It may seem obvious, but it is vitally important that from the outset both you and your language service provider (LSP) have a clear idea of exactly who the ‘target audience‘ of the translation will be.
All business documentation is directed at one or more groups of stakeholders. Understanding who the target is will help shape the type of translation required.
It can be helpful to visualise it in terms of this simple matrix:
Although it is an over-simplification, the division between accuracy and inspiration, and internal and external audiences, is an important one.
Lets take a couple of examples.
You have a blog post which talks about a new product. Of course, everyone in your company knows about the new product, and has probably already made up their mind if they are going to buy one or not. The target audience for this blog post is therefore your customer base, which falls in the EXTERNAL/INSPIRATIONAL corner of the matrix.
Now, the person who reads your blog posts probably won’t be interested in the technical details. Nor will the post itself go into great depth about all the possible functions of this product. The original will reflect this: it will be written in a smooth, conversational style, and the formatting will optimise ease of reading. The translation must also prioritise these values. It is essential, therefore, that it reads fluidly and as if it had been written from scratch by a native speaker. An experienced translator, in this case, might be prepared to sacrifice an absolute fidelity to the syntax of the original in order to concentrate on producing a readable translation.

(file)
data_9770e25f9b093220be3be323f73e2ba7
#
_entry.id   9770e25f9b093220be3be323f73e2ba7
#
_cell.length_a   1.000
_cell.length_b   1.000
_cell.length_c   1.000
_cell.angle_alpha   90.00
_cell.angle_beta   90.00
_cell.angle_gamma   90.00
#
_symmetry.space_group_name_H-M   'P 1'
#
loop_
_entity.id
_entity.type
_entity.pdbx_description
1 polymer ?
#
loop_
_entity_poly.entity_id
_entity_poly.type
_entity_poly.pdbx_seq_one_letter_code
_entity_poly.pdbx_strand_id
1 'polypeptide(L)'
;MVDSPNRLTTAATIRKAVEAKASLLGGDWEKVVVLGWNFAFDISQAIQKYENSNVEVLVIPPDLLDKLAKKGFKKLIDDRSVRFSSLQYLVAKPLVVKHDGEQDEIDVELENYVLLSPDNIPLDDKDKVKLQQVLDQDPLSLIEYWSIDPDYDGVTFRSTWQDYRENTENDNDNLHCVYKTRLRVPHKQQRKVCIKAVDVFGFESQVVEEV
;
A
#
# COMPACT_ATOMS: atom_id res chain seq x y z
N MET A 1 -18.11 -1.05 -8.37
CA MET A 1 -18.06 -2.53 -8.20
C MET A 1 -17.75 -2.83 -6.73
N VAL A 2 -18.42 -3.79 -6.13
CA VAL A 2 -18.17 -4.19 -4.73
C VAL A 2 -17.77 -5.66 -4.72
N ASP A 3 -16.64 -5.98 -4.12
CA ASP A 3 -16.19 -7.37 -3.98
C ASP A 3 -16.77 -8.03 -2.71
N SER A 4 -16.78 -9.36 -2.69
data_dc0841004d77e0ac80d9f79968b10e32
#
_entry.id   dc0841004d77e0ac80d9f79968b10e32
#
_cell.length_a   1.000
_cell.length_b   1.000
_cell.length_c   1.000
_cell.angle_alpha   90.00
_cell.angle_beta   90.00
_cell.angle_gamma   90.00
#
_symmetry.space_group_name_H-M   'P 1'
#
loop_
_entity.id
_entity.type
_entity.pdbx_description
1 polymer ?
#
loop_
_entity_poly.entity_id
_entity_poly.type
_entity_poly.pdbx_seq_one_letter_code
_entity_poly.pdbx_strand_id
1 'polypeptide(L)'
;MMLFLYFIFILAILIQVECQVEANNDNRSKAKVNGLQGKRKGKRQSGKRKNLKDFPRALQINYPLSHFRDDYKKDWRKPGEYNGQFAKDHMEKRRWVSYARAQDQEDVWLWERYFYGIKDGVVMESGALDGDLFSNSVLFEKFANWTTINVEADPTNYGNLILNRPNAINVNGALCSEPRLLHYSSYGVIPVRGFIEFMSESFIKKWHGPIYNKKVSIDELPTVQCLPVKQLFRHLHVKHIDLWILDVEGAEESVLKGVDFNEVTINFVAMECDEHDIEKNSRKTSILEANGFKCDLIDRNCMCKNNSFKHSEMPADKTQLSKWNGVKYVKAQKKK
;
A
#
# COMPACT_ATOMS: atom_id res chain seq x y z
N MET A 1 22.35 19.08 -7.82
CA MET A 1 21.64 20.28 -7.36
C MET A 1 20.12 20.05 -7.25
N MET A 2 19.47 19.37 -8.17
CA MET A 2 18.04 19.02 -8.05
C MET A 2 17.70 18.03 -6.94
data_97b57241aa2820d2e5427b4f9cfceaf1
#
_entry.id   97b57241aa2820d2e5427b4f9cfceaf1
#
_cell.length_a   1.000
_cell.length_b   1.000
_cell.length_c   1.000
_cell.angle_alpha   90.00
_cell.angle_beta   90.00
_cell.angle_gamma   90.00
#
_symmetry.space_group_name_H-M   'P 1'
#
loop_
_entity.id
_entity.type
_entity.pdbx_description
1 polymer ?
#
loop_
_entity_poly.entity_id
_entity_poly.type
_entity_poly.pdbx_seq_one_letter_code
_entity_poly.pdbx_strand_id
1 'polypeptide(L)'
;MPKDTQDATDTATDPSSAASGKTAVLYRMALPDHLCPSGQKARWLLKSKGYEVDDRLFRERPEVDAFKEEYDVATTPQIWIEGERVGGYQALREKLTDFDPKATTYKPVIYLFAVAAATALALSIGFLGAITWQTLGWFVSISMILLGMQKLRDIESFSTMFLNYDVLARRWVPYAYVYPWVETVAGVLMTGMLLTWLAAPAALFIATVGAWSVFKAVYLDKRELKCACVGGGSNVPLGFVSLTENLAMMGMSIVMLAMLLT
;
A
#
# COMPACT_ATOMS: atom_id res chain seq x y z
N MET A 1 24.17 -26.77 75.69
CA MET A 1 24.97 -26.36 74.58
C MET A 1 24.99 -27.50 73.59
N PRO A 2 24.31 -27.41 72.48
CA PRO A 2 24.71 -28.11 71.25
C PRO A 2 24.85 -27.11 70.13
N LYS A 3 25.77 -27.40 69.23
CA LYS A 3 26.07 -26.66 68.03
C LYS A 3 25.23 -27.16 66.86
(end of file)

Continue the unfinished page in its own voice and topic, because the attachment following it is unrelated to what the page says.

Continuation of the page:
Let’s contrast this with an internal financial report. In this case, the style of the writing is far from essential. What the audience of this report want is the facts, laid out in a clear and direct style which does not waste time with unnecessary flourishes.
Here, the crucial thing for the translator is to reproduce the text exactly in the target language. Every digit is important, and often the explanatory text is ordered very precisely. The translator must be prepared to tolerate a slightly unusual word-order, for example, if it is essential that a sentence or paragraph
lay out an idea in a certain sequence.
An experienced translator or project manager will be able to assess the requirements of a certain translation. This is another reason that it is vitally important to be in close communication with your LSP from the outset of a project.
A translation will respond better to your needs the clearer you are about what those needs are.